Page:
There used to be some old adage about how the best arena rock bands from the ’70s could play huge stadiums every night and still connect with every fan, from ones within eye contact in the first few rows to those in the cheap seats up in the balcony by the rafters. It was the result of both performance and song; an ability to entertain and enthrall in a live setting, and fall back on the familiarity of melodies and lyrics that led the people in the audience to buy the ticket in the first place.
I’m often reminded of that each time Lowell rock band Western Education release a new single. From debut synth-pop buzzsaw “Young Love” to the majestic “All I Am” to the razor-sharp noir-pop rip of “Rivals,” Western Education don’t write songs, they write anthems that overflow with ambition and grandeur. They’re a band that’s currently releasing a greatest hits record in real-time, with nods to the Killers and Pet Shop Boys along the way to crystallizing a gigantic, arena-ready sound.
With two EPs and a one-off single already in their two-year-old sonic arsenal, Western Education today announced their debut LP, Let Your Secrets Out, set to synth up the summertime on July 8.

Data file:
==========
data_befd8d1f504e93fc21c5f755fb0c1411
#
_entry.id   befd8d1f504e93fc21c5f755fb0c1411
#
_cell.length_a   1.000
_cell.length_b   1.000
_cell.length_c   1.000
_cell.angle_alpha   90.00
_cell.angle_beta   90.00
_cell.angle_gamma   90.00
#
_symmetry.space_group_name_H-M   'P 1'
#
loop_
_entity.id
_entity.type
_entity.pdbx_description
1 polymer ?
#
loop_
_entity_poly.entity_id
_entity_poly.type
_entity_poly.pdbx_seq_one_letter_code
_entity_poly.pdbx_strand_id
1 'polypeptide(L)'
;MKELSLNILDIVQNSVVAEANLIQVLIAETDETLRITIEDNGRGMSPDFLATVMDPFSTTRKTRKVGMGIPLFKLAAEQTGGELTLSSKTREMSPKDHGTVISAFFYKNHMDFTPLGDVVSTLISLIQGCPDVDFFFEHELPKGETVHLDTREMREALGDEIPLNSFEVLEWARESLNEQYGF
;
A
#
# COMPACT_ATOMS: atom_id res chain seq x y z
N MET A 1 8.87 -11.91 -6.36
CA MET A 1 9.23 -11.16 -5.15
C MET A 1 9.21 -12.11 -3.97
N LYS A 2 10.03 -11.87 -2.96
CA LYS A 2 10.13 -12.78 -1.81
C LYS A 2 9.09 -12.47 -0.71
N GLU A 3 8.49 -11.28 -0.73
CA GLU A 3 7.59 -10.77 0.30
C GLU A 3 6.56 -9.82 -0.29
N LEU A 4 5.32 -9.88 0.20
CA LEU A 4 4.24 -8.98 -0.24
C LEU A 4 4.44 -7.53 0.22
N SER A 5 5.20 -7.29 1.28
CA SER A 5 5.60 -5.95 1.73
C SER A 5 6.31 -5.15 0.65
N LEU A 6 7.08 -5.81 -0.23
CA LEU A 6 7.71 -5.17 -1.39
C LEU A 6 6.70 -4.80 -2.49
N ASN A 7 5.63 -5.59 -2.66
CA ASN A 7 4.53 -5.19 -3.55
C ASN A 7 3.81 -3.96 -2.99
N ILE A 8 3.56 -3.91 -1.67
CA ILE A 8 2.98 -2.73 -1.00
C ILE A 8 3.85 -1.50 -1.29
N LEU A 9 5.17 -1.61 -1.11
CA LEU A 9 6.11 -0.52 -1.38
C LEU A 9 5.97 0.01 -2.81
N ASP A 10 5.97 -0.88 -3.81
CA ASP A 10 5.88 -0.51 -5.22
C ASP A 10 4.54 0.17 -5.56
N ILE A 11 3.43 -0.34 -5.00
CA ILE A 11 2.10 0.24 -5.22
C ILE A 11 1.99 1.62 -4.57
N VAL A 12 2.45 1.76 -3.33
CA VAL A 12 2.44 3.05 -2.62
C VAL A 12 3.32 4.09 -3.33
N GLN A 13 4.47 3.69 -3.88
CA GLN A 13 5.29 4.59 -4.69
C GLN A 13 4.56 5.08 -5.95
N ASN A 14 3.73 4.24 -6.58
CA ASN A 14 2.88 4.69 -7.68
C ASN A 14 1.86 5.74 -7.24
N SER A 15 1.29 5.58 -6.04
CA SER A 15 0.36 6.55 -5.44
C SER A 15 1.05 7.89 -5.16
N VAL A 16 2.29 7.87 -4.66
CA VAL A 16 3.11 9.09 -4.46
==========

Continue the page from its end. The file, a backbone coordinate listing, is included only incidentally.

“This record is us not holding back,” frontman Greg Alexandropoulos tells Vanyaland. “Every chorus is gigantic, every song will get you up off your feet, and will excite you. There are no filler tracks, no dead weight. We have created an album that I sincerely hope will inspire.”
The album’s record release goes down on July 5 — right in the middle of the three-day Independence Day weekend — at the Middle East Downstairs with Twin Berlin, the Susan Constant, the Life Electric, and Barricades. (Western Education shared the stage with those last two bands at this year’s Rock and Roll Rumble; the first two are also Rumble vets).
To celebrate the new record, Western Education today dropped the album’s first single and opening track, “Peace.” It picks up where “Rivals” left off.
“It is the most personal Western Education song to me,” adds Alexandropoulos. “In my opinion, it is both the most sad, and one of the most danceable songs in our collection.”
Get your Ultravox on and fire it up below.
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